"We have to climb as far as we can, Vispania!"

"I know, but the bars stop here! We cannot go any further!"

We had to jump. Further than I had ever before. But we could not wait any longer. She was scared, I knew, but the longer we waited the further the jump. "Go, Vispania, hurry!"

She jumped, but only barely made it. "Felix! Now!"

I rushed over to where the bars stopped, and looked over. There was no way I could make it. She was even taller than me, so how was I supposed to escape now?

"Felix. Now. You have to! For your family."

Somehow, for some reason, I jumped. I flew. Like never before. I was escaping, I was free! Or almost, until a pain soared through my left foot. I had made it, but my bare foot was not so lucky. Felix, the unlucky girl with the unlucky foot.

Vispania screamed my name and rushed to pull me out of the molten earth. I told her I would be fine, that I just needed to wrap my foot, but I wasn't so sure of myself. And while everything was telling me to stop caring, to sit there and rest my foot, to be buried in that prison - I knew I had to escape, for my kids. They were my only hope, my light in the darkness that smothered that prison cell. They kept me alive.

By the glow of the liquid red rock, we barely made it to the door. I was limping so badly you could barely call it walking anymore. I shook the door. "It's not opening but it's not locked. There's probably something on the other side."

We both pushed as hard as we could, and it budged a little. "Okay, Felix, we're onto something. Just a couple more pushes."

Every push moved the door just a bit more. But it wasn't enough. "The liquid fire. It's getting close again. We must hurry."

We both slammed our bodies against the door, each time moving it some more, but it moved too quickly toward us. We had opened it just enough to let my tiny frame slip through, but Vispania was too tall to wedge her way through.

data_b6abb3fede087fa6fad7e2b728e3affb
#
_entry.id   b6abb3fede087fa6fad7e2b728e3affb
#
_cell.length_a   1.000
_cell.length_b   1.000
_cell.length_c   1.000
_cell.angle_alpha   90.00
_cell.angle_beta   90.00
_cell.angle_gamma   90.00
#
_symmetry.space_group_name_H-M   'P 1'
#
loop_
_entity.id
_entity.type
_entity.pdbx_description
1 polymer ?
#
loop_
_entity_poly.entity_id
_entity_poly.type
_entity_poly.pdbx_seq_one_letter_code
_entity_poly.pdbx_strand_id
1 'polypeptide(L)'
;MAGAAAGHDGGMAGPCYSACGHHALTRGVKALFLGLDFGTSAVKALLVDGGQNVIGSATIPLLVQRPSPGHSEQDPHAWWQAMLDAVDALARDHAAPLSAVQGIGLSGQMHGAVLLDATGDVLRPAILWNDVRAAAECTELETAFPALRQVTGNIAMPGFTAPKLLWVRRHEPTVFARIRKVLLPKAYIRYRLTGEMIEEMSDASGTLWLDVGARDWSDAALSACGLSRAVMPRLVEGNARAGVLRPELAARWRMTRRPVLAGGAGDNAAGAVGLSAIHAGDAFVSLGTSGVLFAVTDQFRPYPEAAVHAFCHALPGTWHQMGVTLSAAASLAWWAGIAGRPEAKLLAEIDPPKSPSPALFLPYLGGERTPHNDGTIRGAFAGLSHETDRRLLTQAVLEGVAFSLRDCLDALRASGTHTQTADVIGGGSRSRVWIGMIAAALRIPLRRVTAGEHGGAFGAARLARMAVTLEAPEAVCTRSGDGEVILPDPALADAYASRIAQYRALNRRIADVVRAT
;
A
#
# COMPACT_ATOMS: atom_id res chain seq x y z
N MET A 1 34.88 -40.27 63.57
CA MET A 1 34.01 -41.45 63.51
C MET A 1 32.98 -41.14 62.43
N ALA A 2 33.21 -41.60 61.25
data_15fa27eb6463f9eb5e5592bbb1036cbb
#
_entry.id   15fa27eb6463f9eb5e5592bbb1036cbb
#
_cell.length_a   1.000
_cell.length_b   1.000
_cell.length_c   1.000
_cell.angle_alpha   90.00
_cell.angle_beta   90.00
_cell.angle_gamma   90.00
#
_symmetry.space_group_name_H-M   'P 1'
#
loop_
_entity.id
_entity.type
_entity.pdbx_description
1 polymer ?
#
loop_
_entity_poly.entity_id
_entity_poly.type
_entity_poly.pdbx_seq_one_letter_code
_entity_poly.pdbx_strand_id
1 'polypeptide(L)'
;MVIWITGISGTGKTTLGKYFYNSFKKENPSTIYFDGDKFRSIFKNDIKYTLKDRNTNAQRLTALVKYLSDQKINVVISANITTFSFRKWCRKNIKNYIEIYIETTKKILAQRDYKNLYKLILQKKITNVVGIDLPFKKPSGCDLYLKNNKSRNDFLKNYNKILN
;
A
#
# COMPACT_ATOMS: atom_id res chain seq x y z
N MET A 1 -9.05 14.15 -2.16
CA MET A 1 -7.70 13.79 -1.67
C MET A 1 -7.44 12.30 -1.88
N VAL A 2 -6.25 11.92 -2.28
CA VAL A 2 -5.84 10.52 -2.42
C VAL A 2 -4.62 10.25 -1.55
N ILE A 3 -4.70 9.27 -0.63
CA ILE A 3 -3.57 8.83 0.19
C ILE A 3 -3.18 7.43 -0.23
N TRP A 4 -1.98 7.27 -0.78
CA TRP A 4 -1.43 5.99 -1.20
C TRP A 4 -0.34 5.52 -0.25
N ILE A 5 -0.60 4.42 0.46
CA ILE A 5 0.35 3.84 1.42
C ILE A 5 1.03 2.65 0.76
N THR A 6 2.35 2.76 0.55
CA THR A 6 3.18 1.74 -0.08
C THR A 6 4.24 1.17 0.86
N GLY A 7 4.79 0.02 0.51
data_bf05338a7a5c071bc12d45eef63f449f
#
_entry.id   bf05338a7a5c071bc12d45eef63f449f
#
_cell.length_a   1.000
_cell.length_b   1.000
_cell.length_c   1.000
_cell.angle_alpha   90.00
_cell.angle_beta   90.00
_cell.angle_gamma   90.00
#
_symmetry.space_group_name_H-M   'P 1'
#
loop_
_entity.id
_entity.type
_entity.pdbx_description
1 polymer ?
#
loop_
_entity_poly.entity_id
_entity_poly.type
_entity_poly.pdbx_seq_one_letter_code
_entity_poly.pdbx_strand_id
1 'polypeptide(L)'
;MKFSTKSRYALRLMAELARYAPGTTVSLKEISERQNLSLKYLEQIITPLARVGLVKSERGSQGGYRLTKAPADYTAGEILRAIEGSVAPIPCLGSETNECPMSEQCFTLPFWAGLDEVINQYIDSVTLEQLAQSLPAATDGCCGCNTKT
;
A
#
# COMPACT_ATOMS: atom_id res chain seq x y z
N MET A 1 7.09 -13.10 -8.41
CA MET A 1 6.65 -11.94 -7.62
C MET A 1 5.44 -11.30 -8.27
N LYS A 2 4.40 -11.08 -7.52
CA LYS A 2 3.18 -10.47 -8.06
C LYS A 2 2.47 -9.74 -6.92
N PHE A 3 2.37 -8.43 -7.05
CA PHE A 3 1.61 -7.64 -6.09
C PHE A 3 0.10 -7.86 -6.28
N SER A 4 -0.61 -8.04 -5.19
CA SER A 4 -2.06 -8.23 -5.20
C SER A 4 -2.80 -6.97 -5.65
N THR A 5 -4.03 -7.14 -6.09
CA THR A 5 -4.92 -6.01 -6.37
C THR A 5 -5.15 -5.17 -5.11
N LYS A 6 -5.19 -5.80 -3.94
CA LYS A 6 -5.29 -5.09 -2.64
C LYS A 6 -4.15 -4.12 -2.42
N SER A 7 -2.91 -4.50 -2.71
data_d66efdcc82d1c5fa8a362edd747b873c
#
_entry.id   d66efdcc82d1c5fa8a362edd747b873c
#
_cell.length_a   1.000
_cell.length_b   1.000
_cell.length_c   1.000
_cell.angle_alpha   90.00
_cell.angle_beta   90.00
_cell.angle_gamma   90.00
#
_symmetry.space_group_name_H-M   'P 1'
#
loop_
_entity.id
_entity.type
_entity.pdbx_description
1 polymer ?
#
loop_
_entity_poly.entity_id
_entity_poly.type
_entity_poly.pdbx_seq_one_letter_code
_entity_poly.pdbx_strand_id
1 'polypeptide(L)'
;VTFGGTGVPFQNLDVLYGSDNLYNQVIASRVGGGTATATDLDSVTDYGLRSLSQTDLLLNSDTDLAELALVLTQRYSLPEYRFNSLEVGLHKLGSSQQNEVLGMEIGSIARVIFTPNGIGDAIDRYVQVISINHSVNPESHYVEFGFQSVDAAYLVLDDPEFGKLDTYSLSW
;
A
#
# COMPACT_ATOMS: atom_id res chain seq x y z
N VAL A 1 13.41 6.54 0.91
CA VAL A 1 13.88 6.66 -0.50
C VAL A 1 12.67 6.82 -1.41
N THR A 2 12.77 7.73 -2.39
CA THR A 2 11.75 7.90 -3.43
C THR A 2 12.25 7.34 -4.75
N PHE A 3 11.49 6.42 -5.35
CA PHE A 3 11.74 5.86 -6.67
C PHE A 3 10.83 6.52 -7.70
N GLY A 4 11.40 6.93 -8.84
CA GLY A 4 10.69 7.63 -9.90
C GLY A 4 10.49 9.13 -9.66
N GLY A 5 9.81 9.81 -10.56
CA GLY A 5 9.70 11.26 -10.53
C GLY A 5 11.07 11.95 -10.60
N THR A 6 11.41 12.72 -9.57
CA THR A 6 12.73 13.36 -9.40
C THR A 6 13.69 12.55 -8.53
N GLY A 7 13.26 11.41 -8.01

"Here, I can hold it open. Felix, just go. To your family. Save them."

I shook my head. "No, I will not, no, I *cannot* just leave you here!"

"We'll never make it out before the fire finds us. Please, just go. Don't fight it."

We both pushed against the door and it opened that few inches yet again. I made my way to the opening. Hesistantly, I stepped my foot outside, but I couldn't do it.

"Vispania, I will not leave you here! We-" Whatever I would have said was drowned out by another of the thunderous roars that enveloped the prison. The mountain must have exploded again. It was not as large as the previous ones, but it still made my heart race. I heard something fall from the other side of the door, and suddenly we were being thrown outside. The quaking earth must have shifted something that was blocking our way. No one had to die just yet! We looked at each other with relief, but not for long. I could see why the door had been jammed. Rubble and ruins were everywhere. Grey ash covered the ground and the sky matched its color. Thick clouds bellowed from the mountain, which now was sporting a rather large crater at the top, from the explosion I assumed. In the distance I could even see some rocks spewing from the top.